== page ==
19.12.12

The #10 Worst Urban Planning Move in Twin Cities History

I was delightfully surprised yesterday to read Marlys Harris' Cityscape column in Minnpost, entitled "The 9 Worst Urban Planning Moves in Twin Cities History." Not only was Harris' list spot on (except for her Trader Joe's fixation), but the list completed some unfinished business that's been on my agenda for going on fifteen months now.

What seems like forever ago, teaming up with my good friend at Getting Around Minneapolis, we'd launched a Top 10 TC Planning Blunders of All Time series, calculated a definitive list, and started to catalog them. We got through 4 of the 10, before getting waylaid by circumstance and inertia...

Regardless, Harris nicely filled the void left by our sloth and ineptitude. Her list hits on all my favorite gripes: the skyways, Hiawatha "Avenue", Block E, and neighborhood NIMBYism... 

The discussion that follows on the comment thread is enough to leave any urbanist blogger (sustainably) green with envy, a variously pleasant and bitter debate over freeways and skyways and 'my ways or the highways.'

But one comment in particular made start thinking more about Harris' list:

Twin Cities Urban Planning Fiascos

So is "Twin Cities" limited to Minneapolis and St. Paul, or is that merely where the fiascos occurr?


It's a good question. Why are all the disasters located in Minneapolis and St Paul proper? Aren't there any planning blunders in the suburbs?

It got me thinking about how to include the suburbs in Harris' list. What would happen to this catalog if you tried to include things like 494 office parks, endless Woodbury culs-de-sac, or the Vadnais Heights (albatross) sports facility?

Well, let's consider the criteria that Harris is using in her list. She's critical of anything that's car-dependent. She's critical of places with disproportionate public subsidies. She's critical of designs that disrupt walkability. She's critical of anyplace that lacks transit and equitable street design. She's critical of using property values and density regulations to institutionalize segregation...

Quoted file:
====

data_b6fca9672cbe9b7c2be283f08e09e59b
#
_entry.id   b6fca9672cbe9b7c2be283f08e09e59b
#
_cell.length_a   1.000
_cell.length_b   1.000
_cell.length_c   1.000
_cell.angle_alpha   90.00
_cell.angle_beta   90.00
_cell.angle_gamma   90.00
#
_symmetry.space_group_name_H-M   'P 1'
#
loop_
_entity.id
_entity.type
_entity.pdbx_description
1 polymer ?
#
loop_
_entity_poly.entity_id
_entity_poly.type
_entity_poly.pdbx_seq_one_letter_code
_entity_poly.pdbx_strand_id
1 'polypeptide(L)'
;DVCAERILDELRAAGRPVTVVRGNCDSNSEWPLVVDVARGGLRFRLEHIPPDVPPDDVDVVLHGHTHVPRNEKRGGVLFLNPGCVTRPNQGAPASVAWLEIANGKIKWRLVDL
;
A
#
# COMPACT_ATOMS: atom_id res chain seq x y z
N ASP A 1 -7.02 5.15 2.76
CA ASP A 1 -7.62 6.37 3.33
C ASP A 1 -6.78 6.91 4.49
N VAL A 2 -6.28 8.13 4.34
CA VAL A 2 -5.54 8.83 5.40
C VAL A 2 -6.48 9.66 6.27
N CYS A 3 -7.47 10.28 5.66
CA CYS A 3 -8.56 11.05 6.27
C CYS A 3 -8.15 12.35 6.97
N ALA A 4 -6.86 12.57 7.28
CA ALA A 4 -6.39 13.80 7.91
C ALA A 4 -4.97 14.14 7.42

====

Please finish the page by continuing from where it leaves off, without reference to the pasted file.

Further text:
And how do the suburbs rate on those criteria?


#10 Worst Planning Move in Twin Cities History: All of the Twin Cities' Suburbs

[The culprit.]
Yes, you read that correctly. No list of the Twin Cities' planning disasters would be complete without including on that list all of the Twin Cities' suburban development that occurred after about 1952. And that describes pretty much everywhere that most people live, outside of Minneapolis, St Paul, a few of the inner-ring suburbs and some scattered dollops of our older built environment. (Granted, there might be a tiny tiny fraction of that suburbia that has some decent urban qualities, but its safe to say that 99.5% of this development is worse than anything you could find in the Minneapolis or St Paul proper.)

By every measure of good and bad urbanism, every suburb in the Twin Cities lacks walkability, decent transit access, density, and financial sustainability. When you throw in the subsidies like the Mortgage Interest Tax Deduction, Federal freeway investment, accelerated depreciation, subsidized sewer and road investments, and the occasional TIF district, most every suburb in the Twin Cities would make Block E look financially sound. 

I was talking with a urban planning colleague last night about Harris' list, and he was upset about the fact that criticism of projects like Block E threw a bad light on Minneapolis development deals. Calling Block E a disaster, he argued, made it easy for people who supported suburban development patterns to stereotype the central cities as development quagmires, corrupt places where good money goes to die. This, he argued, was not helpful...

He makes a good point. Any discussion of Twin Cities urban planning blunders needs to be considered in the larger context of American suburban sprawl. Any discussion of Block E or the Hiawatha Avenue design should keep in mind that, as bad as they are, they're still better than the vast majority of suburban land use. As bad as the Gateway or downtown St Paul urban renewal were for the city, those places are still vastly more walkable and sustainable than anywhere in Apple Valley or Elk River.  As bad as the Minneapolis skyways are, they're still much more "urban" and "public" than the Eden Prairie Mall or Richfield's Best Buy HQ. As bad as University Avenue's big box district might be, next to Plymouth or Eagan it looks like pedestrian paradise. And let's be clear, South Minneapolis NIMBYism has nothing on Edina.

So. With that in mind, I suggest an addendum to yesterday's Minnpost list. I submit that no list of Twin Cities "urban planning disasters" would be complete without including the vast ring of unwalkable autocentric sprawl that surrounds our cities like a sick yoke. Congratulations, almost all of Twin Cities suburbia. You just made the cut!

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